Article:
» Respondents were highly concerned with the accountability of perceived spoilers and criminals. However, being a member of the former regime was not a determining factor in who respondents felt should be prosecuted in a court of law or should be banned from participating in the state building process.
Although the role and place of former regime loyalists is controversial in Libyan society, it seemed that respondents’ desire for accountability was universal.
» Respondents were divided on whether the Libyan diaspora should have a role in reconciliation. While 50 percent of respondents said yes, 43 percent of respondents said no.
Determinants Of Legitimacy In Reconciliation Initiatives
According to the survey and the interview findings, for reconciliation initiatives to be perceived as legitimate, the following must be true:
» The reconciliation initiative must involve an element of buy-in or approval from a national or local government or security force.
Although 61 percent of Libyans strongly agreed that a peace deal should provide for the punishment of criminals through the traditional justice system, the survey also revealed that 88.5 percent of Libyans felt that a legitimate peace deal should ensure that crimes be processed through the state justice system.
The two legal codes are not mutually exclusive: indeed, interviews with elders revealed that in many ways state law and traditional law in Libya often overlap.
» The reconciliation initiative must be Libyan-led. Ninety percent of survey respondents strongly agreed that a reconciliation agreement must be perceived as Libyan-led to be legitimate.
Qualitative interviews suggested that the reconciliation initiative should also take place inside Libya for it to be considered legitimate. Foreign third-party involvement in the determination of peace agreement should take the form of training, logistical and financial support.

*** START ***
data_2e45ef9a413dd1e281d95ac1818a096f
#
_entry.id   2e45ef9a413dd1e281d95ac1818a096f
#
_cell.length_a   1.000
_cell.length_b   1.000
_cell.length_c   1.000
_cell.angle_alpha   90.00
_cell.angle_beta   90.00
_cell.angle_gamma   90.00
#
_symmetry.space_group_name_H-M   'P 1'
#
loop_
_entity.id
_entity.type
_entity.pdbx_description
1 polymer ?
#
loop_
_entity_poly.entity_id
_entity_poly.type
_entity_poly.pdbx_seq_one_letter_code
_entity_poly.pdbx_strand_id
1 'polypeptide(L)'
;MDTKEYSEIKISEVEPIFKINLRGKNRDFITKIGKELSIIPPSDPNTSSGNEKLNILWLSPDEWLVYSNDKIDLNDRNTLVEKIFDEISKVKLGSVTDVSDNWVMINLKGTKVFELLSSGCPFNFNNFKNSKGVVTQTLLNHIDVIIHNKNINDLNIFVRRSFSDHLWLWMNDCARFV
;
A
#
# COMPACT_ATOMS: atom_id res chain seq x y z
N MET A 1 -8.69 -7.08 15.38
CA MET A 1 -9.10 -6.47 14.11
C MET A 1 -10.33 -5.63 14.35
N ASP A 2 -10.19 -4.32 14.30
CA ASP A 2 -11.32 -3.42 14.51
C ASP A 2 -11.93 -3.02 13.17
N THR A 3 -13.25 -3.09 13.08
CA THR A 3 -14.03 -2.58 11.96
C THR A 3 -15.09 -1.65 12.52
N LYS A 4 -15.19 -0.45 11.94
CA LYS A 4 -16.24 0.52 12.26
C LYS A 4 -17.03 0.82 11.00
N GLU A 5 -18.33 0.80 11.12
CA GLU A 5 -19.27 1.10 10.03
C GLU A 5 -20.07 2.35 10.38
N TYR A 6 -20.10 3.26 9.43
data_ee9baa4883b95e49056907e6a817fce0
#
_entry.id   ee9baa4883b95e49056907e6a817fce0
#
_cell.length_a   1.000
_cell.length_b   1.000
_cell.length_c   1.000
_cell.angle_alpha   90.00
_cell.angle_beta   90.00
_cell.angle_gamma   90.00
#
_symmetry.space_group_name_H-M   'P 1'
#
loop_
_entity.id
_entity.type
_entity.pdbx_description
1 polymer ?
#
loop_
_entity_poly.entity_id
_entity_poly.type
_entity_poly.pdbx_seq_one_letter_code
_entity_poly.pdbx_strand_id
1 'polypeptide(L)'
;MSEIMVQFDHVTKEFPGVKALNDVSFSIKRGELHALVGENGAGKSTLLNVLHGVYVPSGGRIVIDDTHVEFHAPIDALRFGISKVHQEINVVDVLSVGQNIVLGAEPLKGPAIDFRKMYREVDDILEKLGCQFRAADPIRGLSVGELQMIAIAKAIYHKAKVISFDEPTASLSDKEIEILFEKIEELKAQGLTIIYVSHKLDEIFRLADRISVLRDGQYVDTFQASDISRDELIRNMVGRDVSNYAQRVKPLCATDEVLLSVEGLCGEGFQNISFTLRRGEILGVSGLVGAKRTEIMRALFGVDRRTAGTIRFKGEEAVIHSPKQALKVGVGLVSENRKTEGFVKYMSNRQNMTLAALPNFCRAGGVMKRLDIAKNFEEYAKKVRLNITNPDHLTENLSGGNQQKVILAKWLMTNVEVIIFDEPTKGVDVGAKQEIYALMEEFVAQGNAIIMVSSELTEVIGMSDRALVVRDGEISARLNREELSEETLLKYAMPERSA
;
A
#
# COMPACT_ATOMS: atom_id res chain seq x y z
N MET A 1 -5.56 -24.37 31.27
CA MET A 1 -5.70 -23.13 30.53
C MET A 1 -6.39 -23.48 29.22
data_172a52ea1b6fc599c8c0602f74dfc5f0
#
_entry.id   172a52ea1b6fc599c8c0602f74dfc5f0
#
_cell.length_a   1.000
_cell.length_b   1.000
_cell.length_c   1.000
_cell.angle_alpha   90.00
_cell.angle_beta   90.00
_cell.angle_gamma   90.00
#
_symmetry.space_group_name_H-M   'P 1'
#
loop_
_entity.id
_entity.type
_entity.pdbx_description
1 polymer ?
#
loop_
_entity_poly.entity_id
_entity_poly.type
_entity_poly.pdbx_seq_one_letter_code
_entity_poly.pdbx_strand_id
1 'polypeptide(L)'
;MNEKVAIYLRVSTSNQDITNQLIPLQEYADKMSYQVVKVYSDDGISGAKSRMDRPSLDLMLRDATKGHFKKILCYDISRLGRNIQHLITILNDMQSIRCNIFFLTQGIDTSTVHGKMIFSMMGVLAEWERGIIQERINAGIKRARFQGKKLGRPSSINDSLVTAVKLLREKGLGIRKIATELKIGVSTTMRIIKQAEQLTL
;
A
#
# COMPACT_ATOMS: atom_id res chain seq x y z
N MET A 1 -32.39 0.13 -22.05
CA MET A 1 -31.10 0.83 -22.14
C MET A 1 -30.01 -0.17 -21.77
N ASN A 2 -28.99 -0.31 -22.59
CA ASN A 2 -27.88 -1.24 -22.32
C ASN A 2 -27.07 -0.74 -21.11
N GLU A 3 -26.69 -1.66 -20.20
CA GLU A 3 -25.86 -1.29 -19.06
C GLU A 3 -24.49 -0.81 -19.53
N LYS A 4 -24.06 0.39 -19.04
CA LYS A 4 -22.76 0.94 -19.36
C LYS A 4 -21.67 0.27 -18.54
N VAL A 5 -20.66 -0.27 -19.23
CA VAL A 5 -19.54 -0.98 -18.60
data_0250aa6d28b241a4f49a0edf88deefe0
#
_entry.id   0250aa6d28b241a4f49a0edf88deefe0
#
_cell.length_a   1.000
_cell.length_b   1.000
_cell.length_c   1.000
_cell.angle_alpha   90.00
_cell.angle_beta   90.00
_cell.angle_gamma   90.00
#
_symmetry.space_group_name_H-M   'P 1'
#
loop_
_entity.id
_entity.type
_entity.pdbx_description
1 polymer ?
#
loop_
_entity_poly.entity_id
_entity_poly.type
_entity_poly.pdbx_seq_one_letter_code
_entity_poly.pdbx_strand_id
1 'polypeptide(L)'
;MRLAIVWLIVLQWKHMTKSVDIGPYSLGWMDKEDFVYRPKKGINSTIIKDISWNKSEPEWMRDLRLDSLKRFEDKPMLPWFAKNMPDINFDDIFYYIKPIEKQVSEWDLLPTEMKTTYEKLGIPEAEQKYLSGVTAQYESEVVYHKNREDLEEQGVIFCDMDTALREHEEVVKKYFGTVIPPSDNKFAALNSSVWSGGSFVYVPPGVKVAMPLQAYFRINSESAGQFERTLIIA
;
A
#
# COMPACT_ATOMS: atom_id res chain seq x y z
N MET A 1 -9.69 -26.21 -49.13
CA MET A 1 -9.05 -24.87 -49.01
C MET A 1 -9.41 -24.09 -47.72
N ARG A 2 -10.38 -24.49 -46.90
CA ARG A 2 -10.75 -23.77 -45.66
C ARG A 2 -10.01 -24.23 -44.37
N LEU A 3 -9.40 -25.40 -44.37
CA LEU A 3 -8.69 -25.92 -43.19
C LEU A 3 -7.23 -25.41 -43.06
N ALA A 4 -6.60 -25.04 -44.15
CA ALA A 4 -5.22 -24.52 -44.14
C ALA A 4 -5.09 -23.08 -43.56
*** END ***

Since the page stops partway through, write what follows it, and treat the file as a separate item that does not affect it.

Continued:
Respondents tended to reject the idea of foreign third parties setting the agenda in local or national reconciliation initiatives.
Furthermore, some interviewees suggested that in order to inspire trust in communities affected by conflicts, a simple, straightforward and localized communications and outreach strategy should be developed to keep the residents informed of the existence of negotiations and build local support for it.
» Interviews revealed that reconciliation initiatives should be preceded by efforts to build trust, or to open channels of communication between members of the conflicting groups.
The selected interlocutors for the reconciliation initiative should be both inclusive and representative. Inclusiveness was portrayed as assuring the engagement of all components of the conflict, including members directly involved in the violence.
Determining the representativeness of an interlocutor, however, is increasingly elusive – especially when it comes to influencing military realities.
The survey revealed that 70 percent of respondents strongly agreed that a legitimate peace agreement would involve the conflicting groups agreeing on a common path forward, while 68 percent of respondents felt that a legitimate peace deal should restore trust between groups.
» A legitimate peace deal must make clear mention of reparations and a mechanism for them should be reviewed, approved, and implemented.
Both the qualitative interviews and the survey indicated that Libyans see discussions on reparations as a necessary step in any reconciliation process. Sixty-four percent of respondents strongly agreed that a legitimate reconciliation agreement should include the payment of reparations.